Learning within the classroom: A phenomenological study of instructional literacy coaches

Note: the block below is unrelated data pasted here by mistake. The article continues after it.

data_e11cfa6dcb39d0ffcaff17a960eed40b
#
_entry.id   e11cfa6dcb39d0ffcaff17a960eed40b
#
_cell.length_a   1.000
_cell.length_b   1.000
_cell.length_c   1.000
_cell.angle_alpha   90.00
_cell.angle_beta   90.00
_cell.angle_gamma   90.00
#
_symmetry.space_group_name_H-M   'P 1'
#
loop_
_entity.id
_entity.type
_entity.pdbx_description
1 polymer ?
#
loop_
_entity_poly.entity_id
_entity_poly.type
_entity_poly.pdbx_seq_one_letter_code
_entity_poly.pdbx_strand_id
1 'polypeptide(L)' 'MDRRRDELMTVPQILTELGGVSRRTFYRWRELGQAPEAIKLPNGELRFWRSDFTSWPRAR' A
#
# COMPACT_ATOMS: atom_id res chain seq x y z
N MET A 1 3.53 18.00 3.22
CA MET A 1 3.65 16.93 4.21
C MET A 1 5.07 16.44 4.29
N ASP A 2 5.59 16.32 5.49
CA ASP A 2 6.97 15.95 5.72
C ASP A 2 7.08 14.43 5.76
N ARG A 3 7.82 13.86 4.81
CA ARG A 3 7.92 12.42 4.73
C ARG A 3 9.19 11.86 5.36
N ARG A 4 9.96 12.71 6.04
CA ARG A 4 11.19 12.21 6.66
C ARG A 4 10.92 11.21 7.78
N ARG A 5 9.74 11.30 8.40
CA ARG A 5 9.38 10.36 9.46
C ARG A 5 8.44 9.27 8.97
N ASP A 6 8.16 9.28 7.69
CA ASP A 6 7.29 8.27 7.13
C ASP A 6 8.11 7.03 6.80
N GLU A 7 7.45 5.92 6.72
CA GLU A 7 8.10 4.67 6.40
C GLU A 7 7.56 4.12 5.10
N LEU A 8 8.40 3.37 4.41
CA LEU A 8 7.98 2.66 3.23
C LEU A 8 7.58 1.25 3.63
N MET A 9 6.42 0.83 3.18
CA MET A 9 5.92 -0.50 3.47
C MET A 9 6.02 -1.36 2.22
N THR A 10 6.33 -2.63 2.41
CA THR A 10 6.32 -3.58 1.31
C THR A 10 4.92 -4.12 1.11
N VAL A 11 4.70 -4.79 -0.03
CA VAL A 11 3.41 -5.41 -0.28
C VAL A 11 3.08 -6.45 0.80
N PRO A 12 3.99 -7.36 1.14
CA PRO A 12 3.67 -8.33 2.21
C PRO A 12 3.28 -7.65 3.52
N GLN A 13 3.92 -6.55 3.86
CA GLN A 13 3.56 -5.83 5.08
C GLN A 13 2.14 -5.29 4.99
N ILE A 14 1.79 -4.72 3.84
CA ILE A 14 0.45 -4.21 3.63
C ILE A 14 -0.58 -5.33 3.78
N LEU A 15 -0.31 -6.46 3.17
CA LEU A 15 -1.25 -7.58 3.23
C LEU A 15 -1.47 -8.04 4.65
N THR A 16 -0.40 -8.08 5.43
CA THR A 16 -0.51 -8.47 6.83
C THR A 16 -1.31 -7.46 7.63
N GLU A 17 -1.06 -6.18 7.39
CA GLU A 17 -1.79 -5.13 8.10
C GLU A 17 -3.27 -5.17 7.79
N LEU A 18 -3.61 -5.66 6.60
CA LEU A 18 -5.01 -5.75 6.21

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Increasing student achievement is a primary focus for teachers and administrators in school systems and federal agencies. Many mandates require these organizations to implement professional development sessions with teachers. This is often done through a single workshop with little to no follow up, which has proven to have minimal results in changing teachers’ instructional practices. One professional development model that is gaining interest is instructional coaching. However, additional information s needed to understand the relational nuances that occur between coaches and teachers. The purpose of this study was to identify the activities and actions in a coach-teacher partnership found in the instructional coaching model. In this qualitative phenomenological study, the researcher explored the instructional coaches’ perceptions of the activities and actions that are important when building and maintaining coach-teacher partnerships and understanding which activities and actions impacted changes to teachers’ literacy practices. The participants in this study were purposefully selected and consisted of reading specialists/coaches who had at least 3 years of experience in elementary schools. The data collected from the individual interviews were transcribed and coded, which led to themes revealing the activities and actions within a coach-teacher partnership and the essence of supporting teachers’ learning. Identifying the activities and actions that support coach-teacher partnerships and facilitate shifts in teachers’ instructional practices may help school systems implement instructional coaching as one method of supporting teachers’ professional learning.